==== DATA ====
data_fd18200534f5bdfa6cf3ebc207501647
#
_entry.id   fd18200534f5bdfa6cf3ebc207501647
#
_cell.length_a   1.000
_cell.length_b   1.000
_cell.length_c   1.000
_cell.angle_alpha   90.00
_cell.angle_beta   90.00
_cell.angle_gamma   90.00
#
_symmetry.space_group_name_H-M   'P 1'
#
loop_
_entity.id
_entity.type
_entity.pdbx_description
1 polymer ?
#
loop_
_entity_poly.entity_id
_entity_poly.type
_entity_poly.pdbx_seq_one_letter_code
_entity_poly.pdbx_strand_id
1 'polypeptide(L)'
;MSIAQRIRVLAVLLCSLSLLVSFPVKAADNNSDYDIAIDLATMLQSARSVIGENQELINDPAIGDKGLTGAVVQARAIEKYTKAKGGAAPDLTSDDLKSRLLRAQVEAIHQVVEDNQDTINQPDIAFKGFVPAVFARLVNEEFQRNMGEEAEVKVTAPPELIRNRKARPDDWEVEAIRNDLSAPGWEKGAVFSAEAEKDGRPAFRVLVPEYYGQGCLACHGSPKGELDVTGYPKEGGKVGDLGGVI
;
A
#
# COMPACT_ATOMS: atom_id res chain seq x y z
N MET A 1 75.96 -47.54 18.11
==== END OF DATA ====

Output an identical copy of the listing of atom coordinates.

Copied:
data_fd18200534f5bdfa6cf3ebc207501647
#
_entry.id   fd18200534f5bdfa6cf3ebc207501647
#
_cell.length_a   1.000
_cell.length_b   1.000
_cell.length_c   1.000
_cell.angle_alpha   90.00
_cell.angle_beta   90.00
_cell.angle_gamma   90.00
#
_symmetry.space_group_name_H-M   'P 1'
#
loop_
_entity.id
_entity.type
_entity.pdbx_description
1 polymer ?
#
loop_
_entity_poly.entity_id
_entity_poly.type
_entity_poly.pdbx_seq_one_letter_code
_entity_poly.pdbx_strand_id
1 'polypeptide(L)'
;MSIAQRIRVLAVLLCSLSLLVSFPVKAADNNSDYDIAIDLATMLQSARSVIGENQELINDPAIGDKGLTGAVVQARAIEKYTKAKGGAAPDLTSDDLKSRLLRAQVEAIHQVVEDNQDTINQPDIAFKGFVPAVFARLVNEEFQRNMGEEAEVKVTAPPELIRNRKARPDDWEVEAIRNDLSAPGWEKGAVFSAEAEKDGRPAFRVLVPEYYGQGCLACHGSPKGELDVTGYPKEGGKVGDLGGVI
;
A
#
# COMPACT_ATOMS: atom_id res chain seq x y z
N MET A 1 75.96 -47.54 18.11